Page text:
He might not have a signature style yet, but Gavemic U Ary is a director’s cinematographer, and that’s what makes him valuable. Jigarthanda , which marks his debut in the industry, reinforces his philosophy that cinematography, like editing and background music, must never distract from a scene. “A shot must never make the viewer think beyond the scene, even with its aesthetics,” he says. Gavemic comes from Bollywood where he has already made his first film, Mastram (2012). A stranger to Kollywood, he had no connections in the industry until he got in touch with music director Santosh Narayanan after being impressed with his music for Attakathi (2012). The latter, who has scored the music for Jigarthanda , introduced Gavemic to Karthik Subbaraj’s work, insisting that he work with him. “I hadn’t even seen Pizza (Karthik’s acclaimed first film) then,” he confesses.
The meeting with the director went off well, and soon Gavemic found himself immersed in Jigarthanda ’s script. He plunged into the world of gangsters and realised why Karthik was held in such high esteem. “His grasp over storytelling is sterling,” he says. Karthik wanted a film that would visually be on a par with world cinema, and “trusted me with delivering it.” “From the script, I realised that my work simply had to be complementary. The story and screenplay were stellar, and didn’t warrant flashy cinematography.”
Two creative decisions were made before the shooting began. “There are two houses that are featured a lot,” says Gavemic. “Siddharth and Karunakaran (the hero and his sidekick) live in one, while Bobby Simha (the gangster and antagonist) lives in the other.” It was a fairly simple decision to stick to primary colours for the former, due to the contrast of Siddharth’s fair skin and Karunakaran’s dark complexion. “We decided to do away with red, as we found it too harsh for the film, and chose to use only blue and green,” he says. This explains why the curtains and the borders of the door in Karunakaran’s house are green and the wall, blue. “We naturally opted for dark colours in the gangster’s house. It was my decision to make the curtains white though, as I didn’t want the audience to be distracted by too much colour.”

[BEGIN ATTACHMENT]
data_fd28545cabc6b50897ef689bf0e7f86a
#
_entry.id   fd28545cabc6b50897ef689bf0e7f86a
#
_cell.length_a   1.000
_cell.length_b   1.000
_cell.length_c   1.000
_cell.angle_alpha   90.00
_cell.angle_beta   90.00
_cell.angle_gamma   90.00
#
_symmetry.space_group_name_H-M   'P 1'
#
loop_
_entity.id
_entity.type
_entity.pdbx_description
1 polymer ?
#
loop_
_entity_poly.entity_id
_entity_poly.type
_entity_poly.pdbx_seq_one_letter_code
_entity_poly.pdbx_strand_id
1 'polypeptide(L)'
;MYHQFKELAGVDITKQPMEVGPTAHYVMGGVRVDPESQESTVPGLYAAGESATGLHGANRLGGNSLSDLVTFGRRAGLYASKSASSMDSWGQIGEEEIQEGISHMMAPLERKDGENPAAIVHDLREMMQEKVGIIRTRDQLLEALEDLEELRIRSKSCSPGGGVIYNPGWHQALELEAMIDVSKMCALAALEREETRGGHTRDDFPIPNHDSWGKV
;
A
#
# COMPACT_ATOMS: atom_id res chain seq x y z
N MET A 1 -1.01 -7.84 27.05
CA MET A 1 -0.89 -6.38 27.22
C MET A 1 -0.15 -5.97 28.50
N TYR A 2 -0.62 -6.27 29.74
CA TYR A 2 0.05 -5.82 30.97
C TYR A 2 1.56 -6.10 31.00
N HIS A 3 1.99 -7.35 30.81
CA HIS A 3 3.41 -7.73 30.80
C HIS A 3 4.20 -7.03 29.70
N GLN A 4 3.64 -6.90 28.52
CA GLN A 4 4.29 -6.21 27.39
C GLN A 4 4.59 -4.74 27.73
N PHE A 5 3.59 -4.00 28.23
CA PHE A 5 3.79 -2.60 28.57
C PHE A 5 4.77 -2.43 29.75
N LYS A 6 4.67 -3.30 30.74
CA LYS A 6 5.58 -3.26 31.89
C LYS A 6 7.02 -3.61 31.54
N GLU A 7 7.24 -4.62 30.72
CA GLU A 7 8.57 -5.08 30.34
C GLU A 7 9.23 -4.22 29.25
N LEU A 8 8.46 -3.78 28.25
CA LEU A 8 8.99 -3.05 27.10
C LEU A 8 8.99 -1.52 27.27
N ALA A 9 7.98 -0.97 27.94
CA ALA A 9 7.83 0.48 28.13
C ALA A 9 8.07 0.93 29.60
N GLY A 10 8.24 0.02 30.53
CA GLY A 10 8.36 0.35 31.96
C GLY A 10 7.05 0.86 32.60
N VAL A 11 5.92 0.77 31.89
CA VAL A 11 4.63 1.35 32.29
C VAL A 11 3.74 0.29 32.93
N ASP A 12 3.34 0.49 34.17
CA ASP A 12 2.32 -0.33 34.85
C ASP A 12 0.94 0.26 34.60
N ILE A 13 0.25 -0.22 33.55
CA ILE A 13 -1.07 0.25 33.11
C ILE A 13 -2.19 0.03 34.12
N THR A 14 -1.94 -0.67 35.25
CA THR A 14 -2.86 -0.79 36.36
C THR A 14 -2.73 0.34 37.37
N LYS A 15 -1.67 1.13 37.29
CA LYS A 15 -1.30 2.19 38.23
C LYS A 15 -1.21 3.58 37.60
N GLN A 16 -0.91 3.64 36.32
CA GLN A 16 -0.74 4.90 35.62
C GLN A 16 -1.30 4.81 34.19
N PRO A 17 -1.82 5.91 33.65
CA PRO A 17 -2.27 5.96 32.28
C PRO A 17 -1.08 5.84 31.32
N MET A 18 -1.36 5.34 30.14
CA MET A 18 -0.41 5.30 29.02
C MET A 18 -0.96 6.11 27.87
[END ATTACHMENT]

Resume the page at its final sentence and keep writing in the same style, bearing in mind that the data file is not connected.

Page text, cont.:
He also reveals that Karthik was keen to shoot the film in Madurai. “He grew up there, and the story is inspired by events in his life.” The only problem with shooting in Madurai was that Gavemic had never set foot in the city before. “I was excited, and we spent more than a week exploring the temple city,” he recalls. “The people were extremely cooperative. I also owe a lot to Karthik’s father, a native of Madurai, who helped us get special permissions to shoot in the city.”
Gavemic hasn’t portrayed Madurai’s dark underbelly in typical shades of red and black, as one would expect in a film about gangsters. “Too much darkness would have created false expectations in the minds of the audience, and left them for dead when the story takes an unexpected turn in the second half,” he says. “As a cinematographer, it is also my responsibility to make this transition smooth by my use of light and colour.”
Gavemic doesn’t believe that cinematographers need a style of their own. “No top international cinematographer has a specific identity or style of their own. Their identities change based on the films they work on.”
After Jigarthanda’s release, after a few last-minute delays, Gavemic is a pleased man. “The satisfaction of being part of a good film can only be felt, not explained,” he says. In one of his earliest exchanges with Karthik during the making of Jigarthanda , Gavemic told him how the director of Mastram hugged him after the film was completed to express his happiness. “I told Karthik that he would hug me at the end of this film,” he says. “A few months ago, when we were shooting the final scene, he did.”